The Outsider Test for Faith is the Antidote to Confirmation Bias

First let's define confirmation bias from Wikipedia, which...
...is a tendency for people to prefer information that confirms their preconceptions or hypotheses, independently of whether they are true. People tend to test hypotheses in a one-sided way, focusing on one possibility and neglecting alternatives. This strategy is not necessarily a bias, but combined with other effects it can reinforce existing beliefs. The biases appear in particular for issues that are emotionally significant (including some personal and political topics) and for established beliefs that shape the individual's expectations.

It's granted that we all have this bias, all of us, to certain degrees. It's part of the human condition.

Speaking specifically about religious faiths, let me contrast this with The Outsider Test for Faith (OTF) which calls upon believers to test their own geographically inherited faith with the same level of skepticism they use to test the religious faiths they reject. I argue that adopting this test is the best and probably the only way to overcoming any confirming bias when it comes to one's inherited religious faith.

It is being argued by Professor Randal Rauser that ex-Christians like Dan Barker and others who have written chapters for The Christian Delusion are basically no different when they argue for non-belief. He sums up a recent post by asking and answering a question:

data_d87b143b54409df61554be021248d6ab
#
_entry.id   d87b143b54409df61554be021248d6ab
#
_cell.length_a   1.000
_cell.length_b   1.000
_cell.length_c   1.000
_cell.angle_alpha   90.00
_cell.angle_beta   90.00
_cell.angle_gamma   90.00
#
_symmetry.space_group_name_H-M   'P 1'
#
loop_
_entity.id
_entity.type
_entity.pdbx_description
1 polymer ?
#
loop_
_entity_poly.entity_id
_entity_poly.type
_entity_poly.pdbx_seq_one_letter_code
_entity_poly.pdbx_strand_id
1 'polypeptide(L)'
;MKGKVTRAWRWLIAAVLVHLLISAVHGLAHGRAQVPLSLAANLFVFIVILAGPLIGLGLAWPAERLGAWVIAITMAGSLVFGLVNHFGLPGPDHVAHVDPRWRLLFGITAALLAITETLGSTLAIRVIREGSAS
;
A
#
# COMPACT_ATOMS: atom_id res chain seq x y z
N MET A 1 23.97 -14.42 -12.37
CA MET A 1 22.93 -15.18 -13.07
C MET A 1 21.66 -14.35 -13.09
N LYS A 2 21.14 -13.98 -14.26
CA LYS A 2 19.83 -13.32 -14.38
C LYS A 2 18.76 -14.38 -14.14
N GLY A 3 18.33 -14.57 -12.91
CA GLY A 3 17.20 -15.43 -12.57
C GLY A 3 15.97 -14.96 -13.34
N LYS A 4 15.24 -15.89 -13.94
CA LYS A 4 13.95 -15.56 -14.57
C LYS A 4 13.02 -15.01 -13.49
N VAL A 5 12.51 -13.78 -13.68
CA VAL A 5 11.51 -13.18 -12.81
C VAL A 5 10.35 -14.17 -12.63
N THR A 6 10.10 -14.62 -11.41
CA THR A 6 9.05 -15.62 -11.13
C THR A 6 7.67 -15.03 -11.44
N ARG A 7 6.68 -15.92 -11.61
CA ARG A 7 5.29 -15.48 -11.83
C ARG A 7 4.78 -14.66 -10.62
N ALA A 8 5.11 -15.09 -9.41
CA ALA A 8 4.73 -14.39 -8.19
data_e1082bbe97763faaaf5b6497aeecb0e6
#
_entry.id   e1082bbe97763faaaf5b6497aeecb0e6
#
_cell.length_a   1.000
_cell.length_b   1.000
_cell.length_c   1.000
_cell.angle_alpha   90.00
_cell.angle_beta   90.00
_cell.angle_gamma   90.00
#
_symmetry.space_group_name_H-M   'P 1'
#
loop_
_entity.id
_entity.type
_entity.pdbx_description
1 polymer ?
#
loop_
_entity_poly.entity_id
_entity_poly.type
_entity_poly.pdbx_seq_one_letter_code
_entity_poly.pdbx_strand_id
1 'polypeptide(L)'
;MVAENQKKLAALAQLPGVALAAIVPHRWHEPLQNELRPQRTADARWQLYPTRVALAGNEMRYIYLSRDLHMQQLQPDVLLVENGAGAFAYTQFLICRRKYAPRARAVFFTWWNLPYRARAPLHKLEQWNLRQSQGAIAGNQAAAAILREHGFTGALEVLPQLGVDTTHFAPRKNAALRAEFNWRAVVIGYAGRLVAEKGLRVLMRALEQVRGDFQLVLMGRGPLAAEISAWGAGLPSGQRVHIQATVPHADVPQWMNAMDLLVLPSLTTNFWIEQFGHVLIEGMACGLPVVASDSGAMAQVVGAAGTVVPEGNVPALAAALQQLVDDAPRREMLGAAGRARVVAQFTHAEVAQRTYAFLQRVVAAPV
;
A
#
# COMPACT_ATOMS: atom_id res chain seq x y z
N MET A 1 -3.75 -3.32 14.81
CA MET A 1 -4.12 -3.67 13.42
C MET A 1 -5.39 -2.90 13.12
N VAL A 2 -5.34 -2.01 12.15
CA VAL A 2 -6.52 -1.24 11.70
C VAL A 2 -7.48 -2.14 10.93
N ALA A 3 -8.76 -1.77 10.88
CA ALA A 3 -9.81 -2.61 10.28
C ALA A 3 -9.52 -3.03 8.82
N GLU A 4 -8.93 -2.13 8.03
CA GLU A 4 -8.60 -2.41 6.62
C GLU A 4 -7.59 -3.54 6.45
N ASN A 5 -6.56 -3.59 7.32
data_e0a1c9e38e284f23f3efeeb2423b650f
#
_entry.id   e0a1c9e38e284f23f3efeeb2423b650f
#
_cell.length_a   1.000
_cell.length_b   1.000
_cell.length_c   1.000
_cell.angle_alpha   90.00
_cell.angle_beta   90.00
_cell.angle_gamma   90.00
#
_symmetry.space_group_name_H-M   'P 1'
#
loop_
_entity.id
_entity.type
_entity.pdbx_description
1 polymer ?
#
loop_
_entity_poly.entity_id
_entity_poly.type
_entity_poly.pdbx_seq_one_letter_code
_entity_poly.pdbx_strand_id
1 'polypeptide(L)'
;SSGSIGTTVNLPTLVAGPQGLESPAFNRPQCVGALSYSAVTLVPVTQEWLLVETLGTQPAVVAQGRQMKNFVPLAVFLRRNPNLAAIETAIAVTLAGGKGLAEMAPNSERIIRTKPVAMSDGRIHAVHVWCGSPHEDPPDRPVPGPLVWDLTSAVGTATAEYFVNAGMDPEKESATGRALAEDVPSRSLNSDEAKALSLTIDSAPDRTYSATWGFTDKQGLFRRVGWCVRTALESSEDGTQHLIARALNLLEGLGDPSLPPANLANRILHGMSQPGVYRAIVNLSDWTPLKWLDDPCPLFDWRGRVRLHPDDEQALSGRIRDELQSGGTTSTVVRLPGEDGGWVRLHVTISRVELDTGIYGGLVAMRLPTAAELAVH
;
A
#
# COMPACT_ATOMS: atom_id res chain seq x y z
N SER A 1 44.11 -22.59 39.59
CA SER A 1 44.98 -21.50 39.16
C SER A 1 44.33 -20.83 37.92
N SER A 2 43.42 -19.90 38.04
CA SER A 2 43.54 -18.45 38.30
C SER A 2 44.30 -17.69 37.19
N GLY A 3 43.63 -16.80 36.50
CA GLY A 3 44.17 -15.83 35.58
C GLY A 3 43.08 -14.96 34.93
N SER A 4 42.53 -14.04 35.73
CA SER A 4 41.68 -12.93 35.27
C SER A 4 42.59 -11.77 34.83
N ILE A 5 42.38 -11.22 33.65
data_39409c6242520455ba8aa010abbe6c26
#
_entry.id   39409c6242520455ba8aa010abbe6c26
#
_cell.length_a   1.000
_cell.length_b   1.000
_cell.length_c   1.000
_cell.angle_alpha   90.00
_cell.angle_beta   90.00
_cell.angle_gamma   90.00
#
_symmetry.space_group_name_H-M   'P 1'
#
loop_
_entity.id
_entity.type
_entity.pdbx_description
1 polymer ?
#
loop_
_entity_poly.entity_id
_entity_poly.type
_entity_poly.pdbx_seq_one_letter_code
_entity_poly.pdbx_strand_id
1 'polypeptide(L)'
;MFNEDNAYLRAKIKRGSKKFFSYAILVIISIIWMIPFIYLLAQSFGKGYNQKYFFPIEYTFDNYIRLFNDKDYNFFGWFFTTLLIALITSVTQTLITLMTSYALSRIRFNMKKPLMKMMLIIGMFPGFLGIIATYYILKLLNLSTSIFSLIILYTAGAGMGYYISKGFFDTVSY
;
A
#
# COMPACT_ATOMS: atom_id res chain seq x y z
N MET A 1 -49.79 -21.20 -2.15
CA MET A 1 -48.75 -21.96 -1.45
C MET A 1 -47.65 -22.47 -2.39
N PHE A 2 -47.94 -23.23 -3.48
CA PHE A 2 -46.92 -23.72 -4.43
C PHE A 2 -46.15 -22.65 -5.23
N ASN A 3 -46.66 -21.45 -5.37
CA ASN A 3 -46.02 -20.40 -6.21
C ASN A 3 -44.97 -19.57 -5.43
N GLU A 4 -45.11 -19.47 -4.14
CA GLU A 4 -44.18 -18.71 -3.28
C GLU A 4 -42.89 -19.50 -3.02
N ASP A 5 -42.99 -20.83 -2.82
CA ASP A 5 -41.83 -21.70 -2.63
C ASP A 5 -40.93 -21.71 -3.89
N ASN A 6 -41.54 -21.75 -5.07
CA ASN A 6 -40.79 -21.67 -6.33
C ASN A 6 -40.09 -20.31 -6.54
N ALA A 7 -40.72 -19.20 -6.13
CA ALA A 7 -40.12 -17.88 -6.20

[A]re any of us motivated simply by a burning desire for actual facts, an intense craving to truly fill in the blanks of knowledge? I doubt it. But then if atheists are no better off on this count, neither can we say they are categorically any worse off. And with that, let's all concede that we begin on the same ground, a self-interested desire to know, more or less. Link.
In the first comment after his post SilverBullet wrote:
Critical thinking is specifically about eliminating self interest. Loftus' outsider test of faith is specifically about eliminating self interest. [This comment is the last one on the page--you read them in order from the bottom up].
I agree. Continue reading upward for the other responses, including mine.

One of my points is that it appears to me confirmation bias is what we do when it comes to beliefs we hold dearly and want to be true. When I was a believer I was infected with it, deeply, as was Dan Barker and others. We wanted it to be true. We had invested a great deal of time and effort into defending our faith. But we were shocked and dismayed that even with this bias our faith was a sham. It was heart-breaking and completely contrary to what we had expected. I have not heard from any former Christian who describes it any other way. We did not want to conclude what we did. We went kicking and screaming into unbelief.